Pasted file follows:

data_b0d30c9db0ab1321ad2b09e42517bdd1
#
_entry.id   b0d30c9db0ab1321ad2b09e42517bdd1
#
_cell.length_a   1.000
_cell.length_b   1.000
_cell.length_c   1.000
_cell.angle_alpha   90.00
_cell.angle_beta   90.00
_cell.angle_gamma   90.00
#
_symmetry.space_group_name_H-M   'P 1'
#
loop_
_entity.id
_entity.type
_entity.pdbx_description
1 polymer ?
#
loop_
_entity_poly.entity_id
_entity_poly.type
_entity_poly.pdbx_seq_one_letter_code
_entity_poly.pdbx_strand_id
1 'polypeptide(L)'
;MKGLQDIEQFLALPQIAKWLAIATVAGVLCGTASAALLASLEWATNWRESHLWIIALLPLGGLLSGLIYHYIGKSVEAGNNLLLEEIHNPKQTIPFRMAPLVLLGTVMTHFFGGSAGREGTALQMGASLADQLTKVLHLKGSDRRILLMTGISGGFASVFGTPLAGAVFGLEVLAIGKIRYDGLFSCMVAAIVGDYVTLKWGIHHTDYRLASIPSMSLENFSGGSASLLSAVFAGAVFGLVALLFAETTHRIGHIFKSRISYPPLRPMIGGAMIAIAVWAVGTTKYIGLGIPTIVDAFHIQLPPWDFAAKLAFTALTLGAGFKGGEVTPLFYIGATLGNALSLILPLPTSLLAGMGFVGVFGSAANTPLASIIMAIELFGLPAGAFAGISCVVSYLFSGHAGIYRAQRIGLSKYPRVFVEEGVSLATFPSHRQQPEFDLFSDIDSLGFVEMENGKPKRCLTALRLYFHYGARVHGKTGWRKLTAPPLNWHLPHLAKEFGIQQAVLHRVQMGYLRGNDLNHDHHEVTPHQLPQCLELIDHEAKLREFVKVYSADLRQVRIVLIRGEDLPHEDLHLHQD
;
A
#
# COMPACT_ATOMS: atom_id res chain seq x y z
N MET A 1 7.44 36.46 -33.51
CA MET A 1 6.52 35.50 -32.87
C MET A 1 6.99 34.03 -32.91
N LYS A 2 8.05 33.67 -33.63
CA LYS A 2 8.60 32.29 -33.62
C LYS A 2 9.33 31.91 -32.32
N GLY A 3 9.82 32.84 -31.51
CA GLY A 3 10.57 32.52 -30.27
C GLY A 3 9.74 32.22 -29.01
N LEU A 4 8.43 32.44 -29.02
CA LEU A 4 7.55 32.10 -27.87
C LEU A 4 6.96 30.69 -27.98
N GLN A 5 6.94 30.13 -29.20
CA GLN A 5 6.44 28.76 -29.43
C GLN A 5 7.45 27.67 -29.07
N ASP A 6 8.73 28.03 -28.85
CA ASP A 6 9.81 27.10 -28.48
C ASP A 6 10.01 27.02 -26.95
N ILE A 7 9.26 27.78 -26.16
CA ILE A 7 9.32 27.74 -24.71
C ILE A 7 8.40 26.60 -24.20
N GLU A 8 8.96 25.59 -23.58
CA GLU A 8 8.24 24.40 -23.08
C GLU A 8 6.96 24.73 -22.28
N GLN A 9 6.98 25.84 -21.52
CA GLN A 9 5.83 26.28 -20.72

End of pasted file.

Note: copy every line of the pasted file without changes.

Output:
data_b0d30c9db0ab1321ad2b09e42517bdd1
#
_entry.id   b0d30c9db0ab1321ad2b09e42517bdd1
#
_cell.length_a   1.000
_cell.length_b   1.000
_cell.length_c   1.000
_cell.angle_alpha   90.00
_cell.angle_beta   90.00
_cell.angle_gamma   90.00
#
_symmetry.space_group_name_H-M   'P 1'
#
loop_
_entity.id
_entity.type
_entity.pdbx_description
1 polymer ?
#
loop_
_entity_poly.entity_id
_entity_poly.type
_entity_poly.pdbx_seq_one_letter_code
_entity_poly.pdbx_strand_id
1 'polypeptide(L)'
;MKGLQDIEQFLALPQIAKWLAIATVAGVLCGTASAALLASLEWATNWRESHLWIIALLPLGGLLSGLIYHYIGKSVEAGNNLLLEEIHNPKQTIPFRMAPLVLLGTVMTHFFGGSAGREGTALQMGASLADQLTKVLHLKGSDRRILLMTGISGGFASVFGTPLAGAVFGLEVLAIGKIRYDGLFSCMVAAIVGDYVTLKWGIHHTDYRLASIPSMSLENFSGGSASLLSAVFAGAVFGLVALLFAETTHRIGHIFKSRISYPPLRPMIGGAMIAIAVWAVGTTKYIGLGIPTIVDAFHIQLPPWDFAAKLAFTALTLGAGFKGGEVTPLFYIGATLGNALSLILPLPTSLLAGMGFVGVFGSAANTPLASIIMAIELFGLPAGAFAGISCVVSYLFSGHAGIYRAQRIGLSKYPRVFVEEGVSLATFPSHRQQPEFDLFSDIDSLGFVEMENGKPKRCLTALRLYFHYGARVHGKTGWRKLTAPPLNWHLPHLAKEFGIQQAVLHRVQMGYLRGNDLNHDHHEVTPHQLPQCLELIDHEAKLREFVKVYSADLRQVRIVLIRGEDLPHEDLHLHQD
;
A
#
# COMPACT_ATOMS: atom_id res chain seq x y z
N MET A 1 7.44 36.46 -33.51
CA MET A 1 6.52 35.50 -32.87
C MET A 1 6.99 34.03 -32.91
N LYS A 2 8.05 33.67 -33.63
CA LYS A 2 8.60 32.29 -33.62
C LYS A 2 9.33 31.91 -32.32
N GLY A 3 9.82 32.84 -31.51
CA GLY A 3 10.57 32.52 -30.27
C GLY A 3 9.74 32.22 -29.01
N LEU A 4 8.43 32.44 -29.02
CA LEU A 4 7.55 32.10 -27.87
C LEU A 4 6.96 30.69 -27.98
N GLN A 5 6.94 30.13 -29.20
CA GLN A 5 6.44 28.76 -29.43
C GLN A 5 7.45 27.67 -29.07
N ASP A 6 8.73 28.03 -28.85
CA ASP A 6 9.81 27.10 -28.48
C ASP A 6 10.01 27.02 -26.95
N ILE A 7 9.26 27.78 -26.16
CA ILE A 7 9.32 27.74 -24.71
C ILE A 7 8.40 26.60 -24.20
N GLU A 8 8.96 25.59 -23.58
CA GLU A 8 8.24 24.40 -23.08
C GLU A 8 6.96 24.73 -22.28
N GLN A 9 6.98 25.84 -21.52
CA GLN A 9 5.83 26.28 -20.72